The Peña Nieto administration risks dropping the ball in advancing police reform.

Enrique Peña Nieto correctly identified reducing criminal violence as a key priority for his administration. Felipe Calderón’s policy of targeting top capos triggered internal succession battles and sparked competition among drug-trafficking groups.

Although homicides have declined in some parts of Mexico, the Peña Nieto administration risks dropping the ball in advancing police reform and strengthening enforcement and the justice system. In states where violence escalated—Tamaulipas and Michoacán—the administration has played unpersuasive catch-up. In the north where violence has dropped—often because criminal groups established new balances of power—the administration has averted its attention from policing.

In fact, the administration’s policing strategy has shrunk to essentially the same nonstrategic, unprioritized, opportunistic approach of going after capos of the Calderón years. An analysis of how to deter outbreaks of violence after interdiction hits has not been integrated into policy design.

The Peña Nieto administration has emphasized coordination as a remedy for violence, criminality and the lack of rule of law. But policy coordination needs to be married to—not supplant—the development of substantial policy as well as perseverance with institutional reforms.

Well-designed socio-economic approaches are important for addressing some root causes of crime and severing the population’s dependence on criminal groups for public goods. Such programs can help mitigate and prevent crime and strengthen bonds between the population and the state, including enhancing intelligence gathering.

Laudably, the Peña Nieto administration has embraced socio-economic efforts as an anti-crime tool in its flagship polígonos program. The program includes various youth activities, such as sports and music; substance abuse reduction; women-support programs; and legal job opportunities and social services and infrastructure expansion in high-risk barrios. But its components are often nebulous. The unspecified mechanisms of projects for reducing crime complicate evaluation and monitoring and allow for pork-barrel, ineffective, feel-good handouts that waste resources. The program also ignores the crucial links among the social interventions, the community and local law enforcement.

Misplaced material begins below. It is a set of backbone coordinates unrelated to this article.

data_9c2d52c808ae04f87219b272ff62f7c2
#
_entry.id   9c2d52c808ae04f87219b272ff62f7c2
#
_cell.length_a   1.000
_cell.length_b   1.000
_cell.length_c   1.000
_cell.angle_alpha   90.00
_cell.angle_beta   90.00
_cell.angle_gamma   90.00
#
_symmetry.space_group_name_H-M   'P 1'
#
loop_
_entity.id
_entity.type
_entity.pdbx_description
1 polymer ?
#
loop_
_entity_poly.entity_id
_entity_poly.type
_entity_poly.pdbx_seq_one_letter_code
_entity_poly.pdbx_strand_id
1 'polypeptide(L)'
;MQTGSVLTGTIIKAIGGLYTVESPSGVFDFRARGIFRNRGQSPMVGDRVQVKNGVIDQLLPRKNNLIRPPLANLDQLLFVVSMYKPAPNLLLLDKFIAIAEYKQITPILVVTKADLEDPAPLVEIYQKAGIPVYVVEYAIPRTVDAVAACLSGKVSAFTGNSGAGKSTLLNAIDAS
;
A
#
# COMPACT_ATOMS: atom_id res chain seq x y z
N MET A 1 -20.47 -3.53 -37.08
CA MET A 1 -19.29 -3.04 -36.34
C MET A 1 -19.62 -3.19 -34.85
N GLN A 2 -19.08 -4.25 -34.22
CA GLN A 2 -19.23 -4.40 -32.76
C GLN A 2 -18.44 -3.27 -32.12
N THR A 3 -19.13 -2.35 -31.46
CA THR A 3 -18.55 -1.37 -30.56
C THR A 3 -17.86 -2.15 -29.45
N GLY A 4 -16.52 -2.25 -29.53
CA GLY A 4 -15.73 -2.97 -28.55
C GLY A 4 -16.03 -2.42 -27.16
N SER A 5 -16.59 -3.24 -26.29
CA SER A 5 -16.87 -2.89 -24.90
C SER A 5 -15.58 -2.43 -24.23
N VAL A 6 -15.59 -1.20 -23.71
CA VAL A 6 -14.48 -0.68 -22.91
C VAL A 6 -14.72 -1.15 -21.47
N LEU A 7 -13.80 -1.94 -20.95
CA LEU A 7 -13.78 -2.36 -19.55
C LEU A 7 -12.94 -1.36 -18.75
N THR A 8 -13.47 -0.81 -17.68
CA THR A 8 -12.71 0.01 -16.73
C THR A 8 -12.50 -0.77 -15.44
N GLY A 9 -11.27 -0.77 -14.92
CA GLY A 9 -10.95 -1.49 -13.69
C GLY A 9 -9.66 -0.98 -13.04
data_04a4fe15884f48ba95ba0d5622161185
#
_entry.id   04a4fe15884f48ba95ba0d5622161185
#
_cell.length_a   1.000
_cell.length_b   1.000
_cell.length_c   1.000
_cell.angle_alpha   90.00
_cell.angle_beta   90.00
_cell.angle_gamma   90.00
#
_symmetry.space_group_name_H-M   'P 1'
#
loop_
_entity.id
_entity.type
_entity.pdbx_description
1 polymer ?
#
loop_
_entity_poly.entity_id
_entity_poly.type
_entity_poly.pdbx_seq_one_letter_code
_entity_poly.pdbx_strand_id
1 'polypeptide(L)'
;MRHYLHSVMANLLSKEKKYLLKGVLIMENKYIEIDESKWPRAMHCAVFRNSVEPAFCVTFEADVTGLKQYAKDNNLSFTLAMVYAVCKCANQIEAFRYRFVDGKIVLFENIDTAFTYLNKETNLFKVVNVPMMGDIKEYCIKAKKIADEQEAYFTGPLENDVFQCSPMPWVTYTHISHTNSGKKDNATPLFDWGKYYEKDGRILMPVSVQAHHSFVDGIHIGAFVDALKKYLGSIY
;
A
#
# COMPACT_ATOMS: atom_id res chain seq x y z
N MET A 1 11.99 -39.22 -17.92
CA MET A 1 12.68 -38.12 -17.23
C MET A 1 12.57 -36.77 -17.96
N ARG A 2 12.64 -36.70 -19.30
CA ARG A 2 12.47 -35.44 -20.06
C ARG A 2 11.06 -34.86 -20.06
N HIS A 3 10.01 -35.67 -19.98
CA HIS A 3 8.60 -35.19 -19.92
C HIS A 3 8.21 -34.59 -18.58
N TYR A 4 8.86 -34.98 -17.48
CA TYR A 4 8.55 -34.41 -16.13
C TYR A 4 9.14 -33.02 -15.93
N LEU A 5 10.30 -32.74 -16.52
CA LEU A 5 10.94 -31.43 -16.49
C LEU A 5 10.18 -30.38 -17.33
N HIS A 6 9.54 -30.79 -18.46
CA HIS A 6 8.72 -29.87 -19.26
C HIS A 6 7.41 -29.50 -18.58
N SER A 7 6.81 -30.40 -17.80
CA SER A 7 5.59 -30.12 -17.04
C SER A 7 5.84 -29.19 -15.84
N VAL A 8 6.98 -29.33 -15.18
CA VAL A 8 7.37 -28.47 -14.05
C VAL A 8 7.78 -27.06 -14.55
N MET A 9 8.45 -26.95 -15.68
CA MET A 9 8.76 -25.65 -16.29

Sharpening Mexico’s anti-crime policies entails:

• The interdiction posture should target the most dangerous groups first to promote stability and violence reduction at the local level. Targeting plans must be based on robust assessments of how to prevent post-interdiction violent eruptions, such as by prepositioning security forces. Interdiction should shift from capos to targeting the middle levels of drug trafficking groups because arrests of numerous middle layer criminals reduces operational capacity and the ability to supply new leadership.

• The administration must focus on areas where violence has declined, particularly if it is a result of a local narcopeace. These areas are ripe for working with local authorities to deepen police reform, strengthen criminal investigations and effective prosecutions, reducing a sense of police vulnerability, judicial weakness and impunity.

• Beyond launching the Gendarmeria Nacional, police reform needs a new push, including persistently combating corruption.

• The logic of each polígonos project should be clarified. Rather than discrete efforts, the projects need to be better connected with each other to achieve wider coverage in risky neighborhoods and be integrated with local law enforcement strategies.

This piece was originally published in Expansión Magazine’s Annual English Edition, October 2014.